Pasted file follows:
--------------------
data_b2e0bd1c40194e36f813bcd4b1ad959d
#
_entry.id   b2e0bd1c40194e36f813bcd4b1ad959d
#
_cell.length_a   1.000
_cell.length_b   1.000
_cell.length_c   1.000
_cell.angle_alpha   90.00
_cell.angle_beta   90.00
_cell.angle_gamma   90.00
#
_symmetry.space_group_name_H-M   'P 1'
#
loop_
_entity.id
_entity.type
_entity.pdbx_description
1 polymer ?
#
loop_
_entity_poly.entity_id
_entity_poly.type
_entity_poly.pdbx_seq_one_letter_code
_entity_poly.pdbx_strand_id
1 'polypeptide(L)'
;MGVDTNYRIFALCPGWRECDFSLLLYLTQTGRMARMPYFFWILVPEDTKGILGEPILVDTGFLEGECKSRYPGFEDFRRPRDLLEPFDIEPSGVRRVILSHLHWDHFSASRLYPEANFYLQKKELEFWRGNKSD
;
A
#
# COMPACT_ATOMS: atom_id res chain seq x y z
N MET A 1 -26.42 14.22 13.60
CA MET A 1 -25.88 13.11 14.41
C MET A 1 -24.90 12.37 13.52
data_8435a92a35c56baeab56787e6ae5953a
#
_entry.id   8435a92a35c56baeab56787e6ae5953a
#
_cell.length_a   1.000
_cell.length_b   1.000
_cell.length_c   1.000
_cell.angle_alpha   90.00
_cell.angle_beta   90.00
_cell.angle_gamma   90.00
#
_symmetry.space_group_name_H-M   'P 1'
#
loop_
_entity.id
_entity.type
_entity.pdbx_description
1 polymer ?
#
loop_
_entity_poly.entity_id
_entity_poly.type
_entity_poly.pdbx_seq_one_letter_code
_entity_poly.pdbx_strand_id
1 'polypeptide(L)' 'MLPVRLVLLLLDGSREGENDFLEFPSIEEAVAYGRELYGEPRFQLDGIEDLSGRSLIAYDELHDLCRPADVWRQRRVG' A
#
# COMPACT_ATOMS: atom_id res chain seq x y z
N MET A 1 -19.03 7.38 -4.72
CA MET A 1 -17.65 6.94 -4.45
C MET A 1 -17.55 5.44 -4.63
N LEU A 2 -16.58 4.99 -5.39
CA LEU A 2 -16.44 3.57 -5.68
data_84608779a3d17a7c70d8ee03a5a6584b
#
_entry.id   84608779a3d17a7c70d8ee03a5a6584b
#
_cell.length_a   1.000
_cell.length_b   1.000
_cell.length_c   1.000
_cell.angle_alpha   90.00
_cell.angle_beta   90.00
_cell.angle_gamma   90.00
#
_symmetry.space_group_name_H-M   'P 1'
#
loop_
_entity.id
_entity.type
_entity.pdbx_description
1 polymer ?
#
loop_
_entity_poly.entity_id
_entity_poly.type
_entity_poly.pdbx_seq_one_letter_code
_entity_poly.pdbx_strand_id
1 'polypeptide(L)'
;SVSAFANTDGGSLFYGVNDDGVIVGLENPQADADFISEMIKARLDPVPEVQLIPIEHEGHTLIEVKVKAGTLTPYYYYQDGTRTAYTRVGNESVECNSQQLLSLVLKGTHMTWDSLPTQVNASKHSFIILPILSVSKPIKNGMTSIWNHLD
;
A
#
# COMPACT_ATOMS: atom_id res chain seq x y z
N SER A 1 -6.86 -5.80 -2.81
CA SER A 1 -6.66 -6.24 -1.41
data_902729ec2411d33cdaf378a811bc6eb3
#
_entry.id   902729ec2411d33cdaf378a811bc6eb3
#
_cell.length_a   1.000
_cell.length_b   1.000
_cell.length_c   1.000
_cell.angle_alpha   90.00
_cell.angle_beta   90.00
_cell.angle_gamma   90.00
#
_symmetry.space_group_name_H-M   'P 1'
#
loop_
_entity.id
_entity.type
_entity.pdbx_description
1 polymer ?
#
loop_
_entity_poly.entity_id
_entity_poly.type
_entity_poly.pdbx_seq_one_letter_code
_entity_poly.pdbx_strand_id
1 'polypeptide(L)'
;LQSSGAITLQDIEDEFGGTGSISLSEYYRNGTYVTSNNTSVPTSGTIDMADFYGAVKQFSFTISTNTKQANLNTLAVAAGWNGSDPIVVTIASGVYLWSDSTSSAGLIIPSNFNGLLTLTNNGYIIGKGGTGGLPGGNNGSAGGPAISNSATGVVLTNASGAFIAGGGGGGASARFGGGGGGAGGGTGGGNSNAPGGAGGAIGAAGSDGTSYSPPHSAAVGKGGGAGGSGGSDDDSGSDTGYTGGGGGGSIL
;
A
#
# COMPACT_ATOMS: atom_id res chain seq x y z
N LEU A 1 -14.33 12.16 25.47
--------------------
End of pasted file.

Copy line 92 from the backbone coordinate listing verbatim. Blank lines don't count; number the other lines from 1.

;